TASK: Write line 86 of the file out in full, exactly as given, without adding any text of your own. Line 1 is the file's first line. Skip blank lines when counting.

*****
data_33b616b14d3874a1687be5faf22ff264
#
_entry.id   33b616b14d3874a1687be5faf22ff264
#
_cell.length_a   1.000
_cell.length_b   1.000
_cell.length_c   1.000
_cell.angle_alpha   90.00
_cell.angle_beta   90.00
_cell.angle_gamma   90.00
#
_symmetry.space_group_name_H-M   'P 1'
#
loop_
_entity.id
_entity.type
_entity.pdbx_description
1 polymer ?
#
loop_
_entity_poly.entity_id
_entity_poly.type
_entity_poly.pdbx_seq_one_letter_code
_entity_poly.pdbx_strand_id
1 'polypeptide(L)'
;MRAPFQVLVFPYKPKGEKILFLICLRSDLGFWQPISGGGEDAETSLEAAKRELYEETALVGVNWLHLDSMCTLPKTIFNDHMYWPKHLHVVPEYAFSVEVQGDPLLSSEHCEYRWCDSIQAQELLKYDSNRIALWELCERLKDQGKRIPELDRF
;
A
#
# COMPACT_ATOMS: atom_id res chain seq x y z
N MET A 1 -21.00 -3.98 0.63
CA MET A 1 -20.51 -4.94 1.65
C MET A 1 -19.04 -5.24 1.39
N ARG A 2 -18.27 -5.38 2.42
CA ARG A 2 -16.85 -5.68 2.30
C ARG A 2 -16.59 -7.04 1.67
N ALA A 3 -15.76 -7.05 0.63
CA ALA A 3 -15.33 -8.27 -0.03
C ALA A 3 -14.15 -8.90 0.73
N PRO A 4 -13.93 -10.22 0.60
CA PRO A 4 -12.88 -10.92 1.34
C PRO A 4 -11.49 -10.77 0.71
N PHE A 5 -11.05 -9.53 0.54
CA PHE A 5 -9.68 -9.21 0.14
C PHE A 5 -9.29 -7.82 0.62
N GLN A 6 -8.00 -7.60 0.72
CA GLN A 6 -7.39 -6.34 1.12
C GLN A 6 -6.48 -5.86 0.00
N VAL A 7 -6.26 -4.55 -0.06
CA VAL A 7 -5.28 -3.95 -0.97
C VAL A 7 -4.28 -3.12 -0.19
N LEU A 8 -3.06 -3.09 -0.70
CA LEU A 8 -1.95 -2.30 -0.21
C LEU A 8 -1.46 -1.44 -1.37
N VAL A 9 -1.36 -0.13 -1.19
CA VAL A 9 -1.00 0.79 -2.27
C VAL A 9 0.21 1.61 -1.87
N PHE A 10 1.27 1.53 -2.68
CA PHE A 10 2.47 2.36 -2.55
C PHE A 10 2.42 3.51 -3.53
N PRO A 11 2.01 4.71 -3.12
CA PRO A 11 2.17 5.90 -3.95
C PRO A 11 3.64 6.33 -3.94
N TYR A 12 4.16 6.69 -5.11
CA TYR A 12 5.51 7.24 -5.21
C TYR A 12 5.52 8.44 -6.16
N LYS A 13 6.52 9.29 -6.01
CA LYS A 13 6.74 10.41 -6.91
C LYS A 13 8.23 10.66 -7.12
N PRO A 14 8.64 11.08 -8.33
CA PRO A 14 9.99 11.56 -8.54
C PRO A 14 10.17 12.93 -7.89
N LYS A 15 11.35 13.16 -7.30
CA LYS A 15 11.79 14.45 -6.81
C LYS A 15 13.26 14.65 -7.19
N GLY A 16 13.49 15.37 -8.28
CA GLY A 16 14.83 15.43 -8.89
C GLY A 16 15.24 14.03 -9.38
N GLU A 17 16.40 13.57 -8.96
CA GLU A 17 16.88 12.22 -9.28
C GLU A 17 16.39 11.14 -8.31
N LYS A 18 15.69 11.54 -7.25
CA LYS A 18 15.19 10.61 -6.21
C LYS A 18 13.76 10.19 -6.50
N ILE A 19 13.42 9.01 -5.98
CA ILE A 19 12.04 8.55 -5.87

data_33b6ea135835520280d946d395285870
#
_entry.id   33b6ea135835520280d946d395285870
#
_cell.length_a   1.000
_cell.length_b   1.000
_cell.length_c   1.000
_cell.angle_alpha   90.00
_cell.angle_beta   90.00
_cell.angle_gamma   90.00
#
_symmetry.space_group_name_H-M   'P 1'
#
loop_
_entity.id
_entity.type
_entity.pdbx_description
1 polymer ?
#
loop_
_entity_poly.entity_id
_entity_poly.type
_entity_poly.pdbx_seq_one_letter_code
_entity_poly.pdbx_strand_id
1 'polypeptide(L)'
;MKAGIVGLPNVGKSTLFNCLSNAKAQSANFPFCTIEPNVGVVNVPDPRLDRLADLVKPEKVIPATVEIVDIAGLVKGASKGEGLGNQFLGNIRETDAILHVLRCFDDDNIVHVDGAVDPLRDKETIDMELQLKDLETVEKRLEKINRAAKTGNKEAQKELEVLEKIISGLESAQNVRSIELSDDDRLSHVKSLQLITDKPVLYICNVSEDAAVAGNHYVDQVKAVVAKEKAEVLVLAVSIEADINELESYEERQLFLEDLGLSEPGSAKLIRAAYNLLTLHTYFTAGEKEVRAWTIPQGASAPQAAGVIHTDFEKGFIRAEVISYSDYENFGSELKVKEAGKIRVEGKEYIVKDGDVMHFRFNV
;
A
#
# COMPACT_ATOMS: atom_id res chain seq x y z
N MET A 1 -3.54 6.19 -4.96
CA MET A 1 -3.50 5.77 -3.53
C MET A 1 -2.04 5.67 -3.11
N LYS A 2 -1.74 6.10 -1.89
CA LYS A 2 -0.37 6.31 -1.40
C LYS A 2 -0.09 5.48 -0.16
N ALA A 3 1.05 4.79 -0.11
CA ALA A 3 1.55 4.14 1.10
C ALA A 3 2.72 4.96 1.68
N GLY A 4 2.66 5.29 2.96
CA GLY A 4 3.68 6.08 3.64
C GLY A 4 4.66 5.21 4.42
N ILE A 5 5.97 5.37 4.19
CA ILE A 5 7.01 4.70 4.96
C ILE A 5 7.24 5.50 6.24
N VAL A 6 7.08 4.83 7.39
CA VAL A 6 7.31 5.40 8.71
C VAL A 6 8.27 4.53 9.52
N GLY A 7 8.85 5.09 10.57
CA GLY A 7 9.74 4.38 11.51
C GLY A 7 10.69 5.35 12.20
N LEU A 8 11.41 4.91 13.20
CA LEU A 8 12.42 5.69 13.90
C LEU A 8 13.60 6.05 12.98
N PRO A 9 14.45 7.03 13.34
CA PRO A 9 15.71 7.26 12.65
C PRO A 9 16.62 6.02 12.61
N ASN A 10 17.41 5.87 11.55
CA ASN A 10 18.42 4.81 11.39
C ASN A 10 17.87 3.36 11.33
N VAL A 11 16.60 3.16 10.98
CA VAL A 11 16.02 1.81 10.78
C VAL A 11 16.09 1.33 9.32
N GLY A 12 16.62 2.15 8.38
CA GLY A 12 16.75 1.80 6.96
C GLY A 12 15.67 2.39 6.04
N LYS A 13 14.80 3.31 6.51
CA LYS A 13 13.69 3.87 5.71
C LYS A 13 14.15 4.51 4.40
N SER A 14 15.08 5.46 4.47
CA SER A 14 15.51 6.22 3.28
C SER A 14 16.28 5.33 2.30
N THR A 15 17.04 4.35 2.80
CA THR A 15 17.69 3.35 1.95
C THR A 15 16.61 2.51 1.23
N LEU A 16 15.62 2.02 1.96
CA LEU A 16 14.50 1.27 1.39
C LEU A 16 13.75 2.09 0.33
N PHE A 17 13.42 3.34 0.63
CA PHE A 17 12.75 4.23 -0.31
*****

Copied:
CA ILE A 19 12.04 8.55 -5.87